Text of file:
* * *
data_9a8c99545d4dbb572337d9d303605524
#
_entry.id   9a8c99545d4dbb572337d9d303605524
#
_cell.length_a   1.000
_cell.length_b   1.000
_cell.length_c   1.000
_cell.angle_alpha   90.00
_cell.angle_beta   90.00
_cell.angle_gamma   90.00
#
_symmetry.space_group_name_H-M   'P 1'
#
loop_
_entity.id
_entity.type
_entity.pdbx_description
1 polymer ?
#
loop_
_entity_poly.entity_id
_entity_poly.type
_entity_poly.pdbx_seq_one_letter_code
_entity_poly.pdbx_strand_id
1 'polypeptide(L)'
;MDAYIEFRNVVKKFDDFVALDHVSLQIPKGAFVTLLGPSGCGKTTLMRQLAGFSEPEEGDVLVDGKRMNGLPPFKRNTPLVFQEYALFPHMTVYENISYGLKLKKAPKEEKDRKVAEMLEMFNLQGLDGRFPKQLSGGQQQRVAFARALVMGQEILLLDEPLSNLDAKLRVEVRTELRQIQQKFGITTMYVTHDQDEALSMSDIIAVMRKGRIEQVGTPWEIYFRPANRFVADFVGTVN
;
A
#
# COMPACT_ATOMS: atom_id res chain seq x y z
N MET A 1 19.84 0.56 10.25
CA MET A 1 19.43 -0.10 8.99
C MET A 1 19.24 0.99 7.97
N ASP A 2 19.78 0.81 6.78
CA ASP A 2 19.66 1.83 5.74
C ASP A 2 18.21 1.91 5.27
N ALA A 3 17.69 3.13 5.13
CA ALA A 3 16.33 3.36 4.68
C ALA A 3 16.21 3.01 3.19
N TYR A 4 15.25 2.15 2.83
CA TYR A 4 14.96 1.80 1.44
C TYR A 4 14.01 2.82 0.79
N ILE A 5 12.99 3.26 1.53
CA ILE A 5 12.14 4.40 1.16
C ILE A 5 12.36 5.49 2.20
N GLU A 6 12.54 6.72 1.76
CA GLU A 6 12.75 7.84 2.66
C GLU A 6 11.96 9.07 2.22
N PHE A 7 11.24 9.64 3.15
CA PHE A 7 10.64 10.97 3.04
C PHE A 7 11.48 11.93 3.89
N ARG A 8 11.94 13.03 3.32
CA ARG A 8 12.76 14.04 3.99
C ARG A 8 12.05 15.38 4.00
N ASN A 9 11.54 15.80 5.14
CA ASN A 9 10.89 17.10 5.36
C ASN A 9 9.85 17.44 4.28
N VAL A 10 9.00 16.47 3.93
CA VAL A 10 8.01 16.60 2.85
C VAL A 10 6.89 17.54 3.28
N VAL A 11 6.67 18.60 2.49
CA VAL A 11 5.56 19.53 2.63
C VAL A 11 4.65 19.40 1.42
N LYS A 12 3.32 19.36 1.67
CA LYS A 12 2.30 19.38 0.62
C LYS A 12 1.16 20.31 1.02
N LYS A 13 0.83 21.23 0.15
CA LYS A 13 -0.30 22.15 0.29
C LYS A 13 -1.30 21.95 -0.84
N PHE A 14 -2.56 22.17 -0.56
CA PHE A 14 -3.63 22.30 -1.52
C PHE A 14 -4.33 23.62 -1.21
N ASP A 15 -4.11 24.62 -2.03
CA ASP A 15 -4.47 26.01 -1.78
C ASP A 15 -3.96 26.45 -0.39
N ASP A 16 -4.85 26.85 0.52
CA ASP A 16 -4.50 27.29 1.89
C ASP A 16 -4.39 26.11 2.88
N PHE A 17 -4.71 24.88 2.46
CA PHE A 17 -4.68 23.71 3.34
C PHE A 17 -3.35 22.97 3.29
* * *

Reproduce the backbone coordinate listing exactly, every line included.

data_9a8c99545d4dbb572337d9d303605524
#
_entry.id   9a8c99545d4dbb572337d9d303605524
#
_cell.length_a   1.000
_cell.length_b   1.000
_cell.length_c   1.000
_cell.angle_alpha   90.00
_cell.angle_beta   90.00
_cell.angle_gamma   90.00
#
_symmetry.space_group_name_H-M   'P 1'
#
loop_
_entity.id
_entity.type
_entity.pdbx_description
1 polymer ?
#
loop_
_entity_poly.entity_id
_entity_poly.type
_entity_poly.pdbx_seq_one_letter_code
_entity_poly.pdbx_strand_id
1 'polypeptide(L)'
;MDAYIEFRNVVKKFDDFVALDHVSLQIPKGAFVTLLGPSGCGKTTLMRQLAGFSEPEEGDVLVDGKRMNGLPPFKRNTPLVFQEYALFPHMTVYENISYGLKLKKAPKEEKDRKVAEMLEMFNLQGLDGRFPKQLSGGQQQRVAFARALVMGQEILLLDEPLSNLDAKLRVEVRTELRQIQQKFGITTMYVTHDQDEALSMSDIIAVMRKGRIEQVGTPWEIYFRPANRFVADFVGTVN
;
A
#
# COMPACT_ATOMS: atom_id res chain seq x y z
N MET A 1 19.84 0.56 10.25
CA MET A 1 19.43 -0.10 8.99
C MET A 1 19.24 0.99 7.97
N ASP A 2 19.78 0.81 6.78
CA ASP A 2 19.66 1.83 5.74
C ASP A 2 18.21 1.91 5.27
N ALA A 3 17.69 3.13 5.13
CA ALA A 3 16.33 3.36 4.68
C ALA A 3 16.21 3.01 3.19
N TYR A 4 15.25 2.15 2.83
CA TYR A 4 14.96 1.80 1.44
C TYR A 4 14.01 2.82 0.79
N ILE A 5 12.99 3.26 1.53
CA ILE A 5 12.14 4.40 1.16
C ILE A 5 12.36 5.49 2.20
N GLU A 6 12.54 6.72 1.76
CA GLU A 6 12.75 7.84 2.66
C GLU A 6 11.96 9.07 2.22
N PHE A 7 11.24 9.64 3.15
CA PHE A 7 10.64 10.97 3.04
C PHE A 7 11.48 11.93 3.89
N ARG A 8 11.94 13.03 3.32
CA ARG A 8 12.76 14.04 3.99
C ARG A 8 12.05 15.38 4.00
N ASN A 9 11.54 15.80 5.14
CA ASN A 9 10.89 17.10 5.36
C ASN A 9 9.85 17.44 4.28
N VAL A 10 9.00 16.47 3.93
CA VAL A 10 8.01 16.60 2.85
C VAL A 10 6.89 17.54 3.28
N VAL A 11 6.67 18.60 2.49
CA VAL A 11 5.56 19.53 2.63
C VAL A 11 4.65 19.40 1.42
N LYS A 12 3.32 19.36 1.67
CA LYS A 12 2.30 19.38 0.62
C LYS A 12 1.16 20.31 1.02
N LYS A 13 0.83 21.23 0.15
CA LYS A 13 -0.30 22.15 0.29
C LYS A 13 -1.30 21.95 -0.84
N PHE A 14 -2.56 22.17 -0.56
CA PHE A 14 -3.63 22.30 -1.52
C PHE A 14 -4.33 23.62 -1.21
N ASP A 15 -4.11 24.62 -2.03
CA ASP A 15 -4.47 26.01 -1.78
C ASP A 15 -3.96 26.45 -0.39
N ASP A 16 -4.85 26.85 0.52
CA ASP A 16 -4.50 27.29 1.89
C ASP A 16 -4.39 26.11 2.88
N PHE A 17 -4.71 24.88 2.46
CA PHE A 17 -4.68 23.71 3.34
C PHE A 17 -3.35 22.97 3.29